Britain must send air and satellite support to Nigeria to help the search for the missing schoolgirls, former prime minister Gordon Brown has said.
"I've been advocating action for three weeks and it's now time to go beyond the words of comfort," Brown told ITV News.
|We have to extend the search for these girls now beyond Nigeria... into Cameroon, into Chad, into Niger. The air support and surveillance we need and the satellite coverage has now got to go into a number of other states to find the girls."
Brown criticised the international community for its slow response to the kidnapping of almost 300 schoolgirls from their school in Chibok, Borno state, almost a month ago.
"I'm really sorry because three weeks ago I tried to alert the world, I said 'look we need international support to help locate these girls', and I fear they have been dispersed across Africa," Brown said. "We may never hear of them again.
Brown said he had promised the family that "even though it's late, we will do everything in our power to try to locate these girls".
Britain has agreed to send a small team of British experts to Nigeria to offer assistance with planning, co-ordination and advice. The government would not confirm whether the SAS will be among those sent to the region.
Islamist militants from the Boko Haram group have claimed responsibility for the abduction, and a leader warned that he would sell the girls into slavery, raising concerns that they may be moved across the border into neighbouring countries to be forced into work, marriage or prostitution.
Speaking earlier at the World Economic Forum in Nigerian capital Abuja, Brown drew attention to other atrocities committed by Boko Haram, mentioning a separate incident in the past few weeks when seven teachers were murdered and 27 members of their families were abducted in Borno State.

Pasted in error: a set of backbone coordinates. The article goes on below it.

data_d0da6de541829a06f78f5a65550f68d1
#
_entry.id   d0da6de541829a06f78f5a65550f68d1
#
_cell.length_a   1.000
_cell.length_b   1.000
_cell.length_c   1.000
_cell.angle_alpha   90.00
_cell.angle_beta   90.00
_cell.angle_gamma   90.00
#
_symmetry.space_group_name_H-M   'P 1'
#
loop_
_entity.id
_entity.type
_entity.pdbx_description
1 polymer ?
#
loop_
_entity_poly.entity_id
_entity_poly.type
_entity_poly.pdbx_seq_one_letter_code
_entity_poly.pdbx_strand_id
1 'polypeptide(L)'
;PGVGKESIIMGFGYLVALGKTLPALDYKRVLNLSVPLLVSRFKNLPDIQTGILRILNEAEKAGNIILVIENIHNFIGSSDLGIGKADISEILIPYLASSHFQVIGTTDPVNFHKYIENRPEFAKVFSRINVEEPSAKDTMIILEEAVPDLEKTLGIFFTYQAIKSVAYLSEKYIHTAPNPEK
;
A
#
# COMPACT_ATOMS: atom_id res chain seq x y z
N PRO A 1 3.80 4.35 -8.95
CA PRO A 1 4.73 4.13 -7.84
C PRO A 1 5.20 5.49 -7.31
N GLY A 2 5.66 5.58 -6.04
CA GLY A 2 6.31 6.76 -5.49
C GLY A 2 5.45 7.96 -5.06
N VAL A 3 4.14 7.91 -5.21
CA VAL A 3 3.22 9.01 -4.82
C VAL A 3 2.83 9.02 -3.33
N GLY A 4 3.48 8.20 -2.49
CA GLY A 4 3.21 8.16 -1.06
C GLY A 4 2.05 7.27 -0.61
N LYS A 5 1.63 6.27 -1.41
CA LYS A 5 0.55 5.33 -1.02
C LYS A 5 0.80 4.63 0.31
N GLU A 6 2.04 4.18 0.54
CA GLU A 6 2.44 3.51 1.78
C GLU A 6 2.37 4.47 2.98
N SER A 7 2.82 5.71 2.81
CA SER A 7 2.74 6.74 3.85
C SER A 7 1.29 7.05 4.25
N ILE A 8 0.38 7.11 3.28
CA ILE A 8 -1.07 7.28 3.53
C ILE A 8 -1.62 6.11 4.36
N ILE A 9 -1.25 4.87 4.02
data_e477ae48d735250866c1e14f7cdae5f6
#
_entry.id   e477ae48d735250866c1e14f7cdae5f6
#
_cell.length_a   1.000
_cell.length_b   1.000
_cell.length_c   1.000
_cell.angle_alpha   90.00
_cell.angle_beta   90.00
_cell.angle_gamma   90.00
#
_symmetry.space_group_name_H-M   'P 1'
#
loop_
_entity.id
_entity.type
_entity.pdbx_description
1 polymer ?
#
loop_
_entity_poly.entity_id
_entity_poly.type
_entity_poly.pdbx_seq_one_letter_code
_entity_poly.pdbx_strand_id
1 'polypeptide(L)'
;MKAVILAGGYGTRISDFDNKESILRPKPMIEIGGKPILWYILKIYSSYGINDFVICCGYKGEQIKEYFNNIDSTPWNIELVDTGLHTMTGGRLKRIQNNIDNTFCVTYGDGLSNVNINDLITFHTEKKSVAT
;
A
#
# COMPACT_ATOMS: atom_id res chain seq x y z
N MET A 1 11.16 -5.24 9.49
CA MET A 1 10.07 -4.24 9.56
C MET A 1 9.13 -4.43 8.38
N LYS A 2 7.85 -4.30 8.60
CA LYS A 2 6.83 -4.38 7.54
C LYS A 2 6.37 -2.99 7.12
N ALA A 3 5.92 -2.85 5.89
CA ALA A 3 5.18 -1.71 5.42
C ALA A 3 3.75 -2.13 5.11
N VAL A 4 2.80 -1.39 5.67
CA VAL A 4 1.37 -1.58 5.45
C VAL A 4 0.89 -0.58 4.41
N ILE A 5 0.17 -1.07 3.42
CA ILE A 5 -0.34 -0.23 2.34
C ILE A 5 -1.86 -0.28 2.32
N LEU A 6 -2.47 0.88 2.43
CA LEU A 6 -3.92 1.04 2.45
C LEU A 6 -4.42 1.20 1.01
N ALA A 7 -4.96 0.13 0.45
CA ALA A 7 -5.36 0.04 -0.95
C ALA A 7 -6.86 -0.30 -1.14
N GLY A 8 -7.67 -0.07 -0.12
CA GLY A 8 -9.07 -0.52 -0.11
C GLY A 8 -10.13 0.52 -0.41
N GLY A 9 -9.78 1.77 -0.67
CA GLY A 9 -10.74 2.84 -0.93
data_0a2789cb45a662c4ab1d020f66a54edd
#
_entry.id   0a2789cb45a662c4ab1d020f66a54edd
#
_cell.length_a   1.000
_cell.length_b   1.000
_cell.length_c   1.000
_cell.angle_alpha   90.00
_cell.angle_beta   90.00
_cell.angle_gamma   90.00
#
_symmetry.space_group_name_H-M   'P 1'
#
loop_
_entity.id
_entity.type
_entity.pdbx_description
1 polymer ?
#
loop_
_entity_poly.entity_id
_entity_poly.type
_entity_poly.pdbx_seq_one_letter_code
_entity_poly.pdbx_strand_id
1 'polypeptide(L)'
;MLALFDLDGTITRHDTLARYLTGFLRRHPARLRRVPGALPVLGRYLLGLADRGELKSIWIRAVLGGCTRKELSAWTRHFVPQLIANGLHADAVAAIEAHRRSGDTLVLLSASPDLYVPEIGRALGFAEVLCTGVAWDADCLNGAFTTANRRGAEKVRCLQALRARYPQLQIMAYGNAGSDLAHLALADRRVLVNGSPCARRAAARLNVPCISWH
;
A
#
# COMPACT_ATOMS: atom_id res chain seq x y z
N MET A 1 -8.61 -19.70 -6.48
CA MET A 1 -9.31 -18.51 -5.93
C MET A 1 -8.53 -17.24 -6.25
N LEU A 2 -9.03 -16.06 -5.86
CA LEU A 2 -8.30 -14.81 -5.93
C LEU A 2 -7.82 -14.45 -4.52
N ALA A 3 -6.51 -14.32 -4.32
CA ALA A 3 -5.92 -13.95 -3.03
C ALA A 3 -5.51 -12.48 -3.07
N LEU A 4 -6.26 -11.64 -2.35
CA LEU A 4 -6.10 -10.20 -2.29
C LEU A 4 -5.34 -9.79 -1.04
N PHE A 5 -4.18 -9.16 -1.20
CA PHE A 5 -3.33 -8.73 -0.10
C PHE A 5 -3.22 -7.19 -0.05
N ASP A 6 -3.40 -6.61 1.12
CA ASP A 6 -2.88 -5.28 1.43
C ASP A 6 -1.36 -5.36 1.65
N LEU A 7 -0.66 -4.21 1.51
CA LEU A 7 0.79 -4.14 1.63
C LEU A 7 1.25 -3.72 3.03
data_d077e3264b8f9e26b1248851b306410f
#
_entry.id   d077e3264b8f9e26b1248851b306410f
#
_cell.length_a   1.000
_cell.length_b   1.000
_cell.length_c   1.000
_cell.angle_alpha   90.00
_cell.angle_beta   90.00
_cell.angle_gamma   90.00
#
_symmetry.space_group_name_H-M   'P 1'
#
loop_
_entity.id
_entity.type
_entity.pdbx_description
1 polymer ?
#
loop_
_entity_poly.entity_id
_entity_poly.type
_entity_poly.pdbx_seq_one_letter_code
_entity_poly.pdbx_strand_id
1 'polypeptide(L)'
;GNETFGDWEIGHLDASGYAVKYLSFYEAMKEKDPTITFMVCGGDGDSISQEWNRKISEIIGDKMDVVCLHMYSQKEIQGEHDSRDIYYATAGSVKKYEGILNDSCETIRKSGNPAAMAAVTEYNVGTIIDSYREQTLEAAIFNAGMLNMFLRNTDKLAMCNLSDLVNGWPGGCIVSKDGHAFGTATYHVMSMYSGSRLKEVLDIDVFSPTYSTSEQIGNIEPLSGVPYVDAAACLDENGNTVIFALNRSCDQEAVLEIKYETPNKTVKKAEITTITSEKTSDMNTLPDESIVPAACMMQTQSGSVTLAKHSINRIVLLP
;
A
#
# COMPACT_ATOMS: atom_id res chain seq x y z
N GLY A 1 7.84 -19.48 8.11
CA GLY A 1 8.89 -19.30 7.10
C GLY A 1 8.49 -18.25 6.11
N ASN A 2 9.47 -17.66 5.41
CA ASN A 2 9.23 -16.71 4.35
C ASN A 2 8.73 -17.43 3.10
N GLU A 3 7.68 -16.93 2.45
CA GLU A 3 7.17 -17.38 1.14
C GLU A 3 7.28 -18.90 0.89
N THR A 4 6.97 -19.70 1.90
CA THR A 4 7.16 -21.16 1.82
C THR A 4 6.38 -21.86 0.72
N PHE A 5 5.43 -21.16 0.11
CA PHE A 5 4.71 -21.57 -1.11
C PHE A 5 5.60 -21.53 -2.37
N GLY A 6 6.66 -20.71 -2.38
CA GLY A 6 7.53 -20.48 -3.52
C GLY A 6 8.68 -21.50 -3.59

The kidnapping has ignited a viral social media campaign under the hashtag #BringBackOurGirls that has brought renewed attention to Boko Haram's campaign of violence. Yesterday, US first lady Michelle Obama joined in, tweeting, "Our prayers are with the missing Nigerian girls and their families. It's time to #BringBackOurGirls."
Speaking at a film premiere in London this evening, Hollywood star Angelina Jolie said of the social media campaign: "I think it was the people that pushed the governments to step up. It is the power of the people that have made that happen."
Jolie, a UN special envoy, continued: "I pray it's not too late for these girls and I hope they find them and bring them home. I am very concerned but I think it is partially our responsibility for making this culture and community where these men think they can get away with this, because most of the time they do."
A cross-party group of 53 female MPs, including women's ministers Nicky Morgan and Jenny Willott, equalities minister Helen Grant MP and shadow equalities minister Gloria De Piero, issued a statement of support for efforts to reunite the girls with their families.
"The brutal treatment of girls seeking an education - a right we take for granted for our daughters - demonstrates the cruelty and immorality of this group," it said.
Boko Haram's five-year-old Islamic uprising has claimed the lives of thousands of Muslims and Christians, including more than 1,500 people killed in attacks so far this year.
The group, whose name means "Western education is sinful", has tried to root out Western influence by targeting schools, as well as attacking churches, mosques, government buildings and security forces in the country of 170 million, divided between a predominantly Christian south and Muslim north.